Sunday, August 31, 2014

Avoiding automatic indentation when pasting code into vim

I am a vi user and use vim almost daily. One issue that has troubled me is that vim automatically inserts indentations to already well-indented text when I paste the text, e.g., bibtex entry, program segments, into vim because I enabled "autoindent". A solution to address the problem is to inform vim that you are about to paste and then vim will simply paste the text as is,

  1. In vim command mode, type
    :set paste

  2. Then, in vim edit mode, paste the text
  3. Finally, in vim command mode, type
    :set nopaste

The credit goes to this Stackoverflow post.

To make switch the paste option on or off easier, we may map the commands to a key or a key sequence. For instance, we can define a mapping ",p" to switch the paste option on or off in the vim command mode by adding the following code snippet into the .vimrc file (located at the $HOME directory),

let mapleader = ","
nmap <silent> <leader>p :set paste!<CR>
 \ <Bar>:echo "Paste: " . strpart("OffOn", 3 * &paste, 3)<CR>
set nopaste

The "echo" part above displays an indicator to show whether the paste option is on or off.

Saturday, August 30, 2014

Firefox 64-bit Nightly, Google Account, and FireFtp Addon ...

I have been a long-time Firefox browser user. Recently I have started using Firefox 64-bit Nightly, the 64-bit Firefox browser that is still in testing.

My experience suggests that the 64-bit version appears to have a better performance when compared with its 32-bit counter part -- well, this is just my feeling and I don't have objective data to back it up; it could have been the result that I restarted the 64-bit version more often than I did with the 32-bit version that eventually became almost frozen and had to be restarted.

A definite beneift, perhaps, just a short-term benefit, is that I can continue to use my beloved FireFtp addon.  FireFtp addon somehow did not catch up with version updates of the 32-bit Firefox and is now disabled by the lastest version of the 32-bit Firefox. However, I found that the 64-bit Firefox does not have the problem.

Besides, my own experience is that the 64-bit Firefox is quite stable and it only crashed a few times in more than a month.

The only problem that I really need to deal with when I use the 64-bit Firefox is the problem with signing into any Google account, e-mail, blogger (this blogger), voice ... The problem is that  from time to time, when I tried to sign in a Google account after a restart of the 64-bit Firefox, the Google sites report an error,

Oops! Your browser seems to have cookies disabled. Make sure cookies are enabled or try opening a new browser window.

The error message puts the blames on "cookies". In fact, regardless, following the steps from Google Support, such as this one, how I enable cookies on the browser, remove any history, and cached items, the problem remains. Finally, I realize that it is not a probem  is not with the cookies at all.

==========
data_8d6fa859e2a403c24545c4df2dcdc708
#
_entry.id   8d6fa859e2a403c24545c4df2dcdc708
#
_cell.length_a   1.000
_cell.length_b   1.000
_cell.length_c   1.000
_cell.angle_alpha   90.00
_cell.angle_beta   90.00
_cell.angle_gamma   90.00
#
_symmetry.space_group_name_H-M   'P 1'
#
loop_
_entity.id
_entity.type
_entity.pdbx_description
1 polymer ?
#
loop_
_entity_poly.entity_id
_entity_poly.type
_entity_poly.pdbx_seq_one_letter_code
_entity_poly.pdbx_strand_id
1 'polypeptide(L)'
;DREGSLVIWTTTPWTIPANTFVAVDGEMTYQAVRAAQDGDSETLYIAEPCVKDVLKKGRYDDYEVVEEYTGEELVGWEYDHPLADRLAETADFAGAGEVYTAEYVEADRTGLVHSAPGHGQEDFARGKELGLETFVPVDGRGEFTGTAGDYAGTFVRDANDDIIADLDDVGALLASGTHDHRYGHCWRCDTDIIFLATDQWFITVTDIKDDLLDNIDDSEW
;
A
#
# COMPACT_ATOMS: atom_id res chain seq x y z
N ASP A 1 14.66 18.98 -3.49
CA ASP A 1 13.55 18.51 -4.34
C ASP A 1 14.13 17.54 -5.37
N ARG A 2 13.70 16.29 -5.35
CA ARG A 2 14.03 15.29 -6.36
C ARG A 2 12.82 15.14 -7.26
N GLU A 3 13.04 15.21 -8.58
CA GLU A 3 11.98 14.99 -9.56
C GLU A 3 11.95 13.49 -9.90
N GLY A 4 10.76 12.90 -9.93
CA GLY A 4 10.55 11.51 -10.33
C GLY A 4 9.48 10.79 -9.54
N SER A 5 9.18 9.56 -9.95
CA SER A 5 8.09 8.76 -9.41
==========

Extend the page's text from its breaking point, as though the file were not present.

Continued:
The solution is quite simple -- it is the 32-bit Firefox. Whenver the problem occurs, I follow the steps below,

  1. Close the 64-bit Firefox immedialy, no need to meddle with cookies, web histories, and caches;
  2. fire up the 32-bit Firefox;
  3. log onto any Google account once using the 32-bit Firefox;
  4. and then close the 32-bit Firefox;
  5. finally restart the 64-bit Firefox.

Eureka! Wahla! I can now sign in any Google accounts.

So what's wrong with Firefox 64-bit Nightly? The problem may not be with Firefox; instead it may be a problem with Google, as indicated in this bug report -- I guess in this case the 32-bit Firefox sets the values of the relevant attributes to those that Google expects.

Problem Adding Google Account to Android Devices

I was trying to add the required Google Account to an Motorola Android phone and encountered a problem. The error message states,

Can’t establish a reliable data connection to the server.  This could be a temporary problem or your SIM card may not be provisioned  for data services. If it continues, call Customer Care.
Google searches produced numerous hits. I tried a few and they did not work for me.

After a little bit careful investigation, I noticed that the time displayed was far off. Although I checked the "Automatic Update Time" option, the device did not appear to update the time to a correct one. My understanding is that when the time is far off, any security protocol using SSL will not work as it requires the messages are time stamped recently, well, to prevent varous forms of the message replay attacks. Then, I used the following solution and it worked.

  1. Uncheck the "Automatic Update Time" option
  2. Manually set time to a correct one. I  used the clock on my computer as a reference. It does not have to be very precise. But, do note that the time zone on the Android device may not be the one your computer is in. If it is the case, you may use a time reference that is in the same time zone of the Android device (e.g., The Official NIST US Time); or simply set the time zone on the Android device to the time zone of your reference time. 
  3. Now add your Google account. It should work now.